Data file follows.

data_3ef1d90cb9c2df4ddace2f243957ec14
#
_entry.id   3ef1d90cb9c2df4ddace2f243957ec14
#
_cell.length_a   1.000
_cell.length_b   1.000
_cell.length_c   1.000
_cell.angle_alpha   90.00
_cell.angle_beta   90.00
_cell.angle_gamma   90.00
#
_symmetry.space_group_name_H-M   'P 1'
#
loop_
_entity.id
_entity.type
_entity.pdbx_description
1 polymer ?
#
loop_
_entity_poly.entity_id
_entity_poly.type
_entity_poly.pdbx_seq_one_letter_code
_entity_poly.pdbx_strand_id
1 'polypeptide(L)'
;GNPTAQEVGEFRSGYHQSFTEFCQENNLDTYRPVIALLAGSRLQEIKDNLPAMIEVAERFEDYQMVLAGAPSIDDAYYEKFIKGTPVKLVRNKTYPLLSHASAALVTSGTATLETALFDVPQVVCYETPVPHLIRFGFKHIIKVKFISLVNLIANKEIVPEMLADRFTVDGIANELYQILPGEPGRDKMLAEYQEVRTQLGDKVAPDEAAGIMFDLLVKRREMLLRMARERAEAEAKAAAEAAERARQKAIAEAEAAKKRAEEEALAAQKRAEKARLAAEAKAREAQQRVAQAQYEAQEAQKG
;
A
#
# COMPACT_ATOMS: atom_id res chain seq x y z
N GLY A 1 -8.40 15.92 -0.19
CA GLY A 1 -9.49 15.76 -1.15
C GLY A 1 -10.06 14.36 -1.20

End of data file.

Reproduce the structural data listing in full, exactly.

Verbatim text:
data_3ef1d90cb9c2df4ddace2f243957ec14
#
_entry.id   3ef1d90cb9c2df4ddace2f243957ec14
#
_cell.length_a   1.000
_cell.length_b   1.000
_cell.length_c   1.000
_cell.angle_alpha   90.00
_cell.angle_beta   90.00
_cell.angle_gamma   90.00
#
_symmetry.space_group_name_H-M   'P 1'
#
loop_
_entity.id
_entity.type
_entity.pdbx_description
1 polymer ?
#
loop_
_entity_poly.entity_id
_entity_poly.type
_entity_poly.pdbx_seq_one_letter_code
_entity_poly.pdbx_strand_id
1 'polypeptide(L)'
;GNPTAQEVGEFRSGYHQSFTEFCQENNLDTYRPVIALLAGSRLQEIKDNLPAMIEVAERFEDYQMVLAGAPSIDDAYYEKFIKGTPVKLVRNKTYPLLSHASAALVTSGTATLETALFDVPQVVCYETPVPHLIRFGFKHIIKVKFISLVNLIANKEIVPEMLADRFTVDGIANELYQILPGEPGRDKMLAEYQEVRTQLGDKVAPDEAAGIMFDLLVKRREMLLRMARERAEAEAKAAAEAAERARQKAIAEAEAAKKRAEEEALAAQKRAEKARLAAEAKAREAQQRVAQAQYEAQEAQKG
;
A
#
# COMPACT_ATOMS: atom_id res chain seq x y z
N GLY A 1 -8.40 15.92 -0.19
CA GLY A 1 -9.49 15.76 -1.15
C GLY A 1 -10.06 14.36 -1.20